University of Toronto Students for Life notes that last week the McGill University student union revoked club status from campus pro-life group Choose Life, leading them to revisit a lengthy letter from from SSMU from early October that shows the lengths by which the union will go to oppose the club.

Fox News reports that David Axelrod, an advisor to Barack Obama, says the Democrats will have pro-life language removed from the final health care reform bill.

The Politico reports that abortion and health care could cost Democrats the support of Catholic voters.

Filipino broadcaster GMA News reports that U.S. Secretary of State Hillary Clinton was in the Philippines last week saying the United States would not put pressure on the country to pass the Reproductive Health Bill, while at the same time talking up the supposed benefits of family planning.

The Saskatoon StarPhoenix reports on pro-abortion advocates are complaining that doctors who do abortions in the cit won’t commit them after 12 weeks — a  matter of personal preference — and have to go to Regina or out of province.

Alasdair Palmer writes in the Daily Telegraph that the United Kingdom government has been preventing the release of information about late-term abortions under the guise of protecting of the doctors who commit them and the women who procure them. Yet, as Palmer says, if they are doing late-term abortions, which are legal in the UK only in cases were the unborn child would be born with a serious handicap, there is ample evidence they are committing them for “relatively trivial reasons” such as being born with a cleft palate or club foot and therefore the doctors breaking the law “are not entitled to anonymity.”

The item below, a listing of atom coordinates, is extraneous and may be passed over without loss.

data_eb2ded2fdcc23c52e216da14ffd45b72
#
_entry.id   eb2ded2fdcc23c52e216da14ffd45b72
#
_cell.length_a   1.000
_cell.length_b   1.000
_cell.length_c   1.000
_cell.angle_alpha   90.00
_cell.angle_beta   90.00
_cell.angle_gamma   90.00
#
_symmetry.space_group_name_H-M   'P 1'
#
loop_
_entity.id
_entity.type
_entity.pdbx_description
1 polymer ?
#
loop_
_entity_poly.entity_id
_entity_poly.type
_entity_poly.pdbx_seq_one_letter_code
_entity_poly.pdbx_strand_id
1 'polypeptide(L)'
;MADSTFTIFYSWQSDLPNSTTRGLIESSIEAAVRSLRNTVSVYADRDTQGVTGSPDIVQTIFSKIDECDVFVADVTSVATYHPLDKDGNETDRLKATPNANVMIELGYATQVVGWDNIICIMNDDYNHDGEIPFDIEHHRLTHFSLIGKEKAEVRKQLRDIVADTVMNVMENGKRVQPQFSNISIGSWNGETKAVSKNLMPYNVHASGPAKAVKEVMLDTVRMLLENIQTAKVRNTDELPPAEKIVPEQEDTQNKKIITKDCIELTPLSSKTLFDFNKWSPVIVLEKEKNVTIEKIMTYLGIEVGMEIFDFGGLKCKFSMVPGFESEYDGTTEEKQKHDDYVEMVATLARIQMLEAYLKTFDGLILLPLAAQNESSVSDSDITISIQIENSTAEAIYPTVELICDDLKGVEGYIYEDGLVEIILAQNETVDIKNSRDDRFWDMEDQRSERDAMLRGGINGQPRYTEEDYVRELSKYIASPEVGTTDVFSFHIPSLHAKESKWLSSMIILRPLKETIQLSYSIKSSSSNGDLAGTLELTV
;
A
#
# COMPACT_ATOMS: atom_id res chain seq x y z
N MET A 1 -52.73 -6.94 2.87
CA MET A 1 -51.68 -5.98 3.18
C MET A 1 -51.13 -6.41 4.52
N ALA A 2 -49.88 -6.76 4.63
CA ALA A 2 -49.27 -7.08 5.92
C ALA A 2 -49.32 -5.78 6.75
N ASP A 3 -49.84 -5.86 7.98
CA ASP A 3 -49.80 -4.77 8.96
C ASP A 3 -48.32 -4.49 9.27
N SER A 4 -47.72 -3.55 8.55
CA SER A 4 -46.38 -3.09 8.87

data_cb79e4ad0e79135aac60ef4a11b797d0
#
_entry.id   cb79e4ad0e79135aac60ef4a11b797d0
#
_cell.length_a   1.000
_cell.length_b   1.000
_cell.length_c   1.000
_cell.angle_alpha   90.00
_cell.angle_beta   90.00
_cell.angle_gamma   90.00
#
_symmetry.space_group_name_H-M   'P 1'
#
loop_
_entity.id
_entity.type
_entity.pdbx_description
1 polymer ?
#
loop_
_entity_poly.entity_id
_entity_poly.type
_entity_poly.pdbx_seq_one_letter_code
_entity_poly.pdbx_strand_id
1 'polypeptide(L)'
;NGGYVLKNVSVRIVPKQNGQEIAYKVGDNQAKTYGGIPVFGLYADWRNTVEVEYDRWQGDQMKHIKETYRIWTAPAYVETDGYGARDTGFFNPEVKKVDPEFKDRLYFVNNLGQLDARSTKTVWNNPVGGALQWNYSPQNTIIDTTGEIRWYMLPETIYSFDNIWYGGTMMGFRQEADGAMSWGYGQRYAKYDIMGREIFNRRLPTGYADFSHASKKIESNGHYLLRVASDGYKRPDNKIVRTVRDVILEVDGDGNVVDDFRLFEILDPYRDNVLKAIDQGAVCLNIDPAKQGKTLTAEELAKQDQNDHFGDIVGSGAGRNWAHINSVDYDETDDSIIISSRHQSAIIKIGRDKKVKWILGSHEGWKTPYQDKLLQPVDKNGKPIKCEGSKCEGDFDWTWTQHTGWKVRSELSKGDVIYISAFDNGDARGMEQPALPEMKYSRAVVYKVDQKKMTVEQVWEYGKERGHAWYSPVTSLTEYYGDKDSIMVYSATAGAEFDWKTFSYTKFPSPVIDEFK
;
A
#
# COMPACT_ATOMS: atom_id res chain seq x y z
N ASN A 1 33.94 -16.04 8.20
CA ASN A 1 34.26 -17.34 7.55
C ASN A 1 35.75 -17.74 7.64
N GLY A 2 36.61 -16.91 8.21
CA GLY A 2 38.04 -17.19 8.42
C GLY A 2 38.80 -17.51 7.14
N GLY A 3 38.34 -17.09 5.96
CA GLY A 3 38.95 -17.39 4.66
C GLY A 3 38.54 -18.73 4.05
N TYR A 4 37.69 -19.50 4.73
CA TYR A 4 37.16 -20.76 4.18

National Review’s Mike Poterma reconsiders his criticism of pro-lifers who say that abortion is a sacrament for pro-aborts. 

Lord Carlile of Berriew has criticized newly published guidelines from Keir Starner, the director of prosecutions in England, on whether or not to prosecute individuals who helped others commit suicide.

Star Parker says that religion and science are not necessarily at odds, as long one does not try to displace the other.

Stuff reports that Playboy magazine is going to be sold after years of declining readership, the victim of its own success.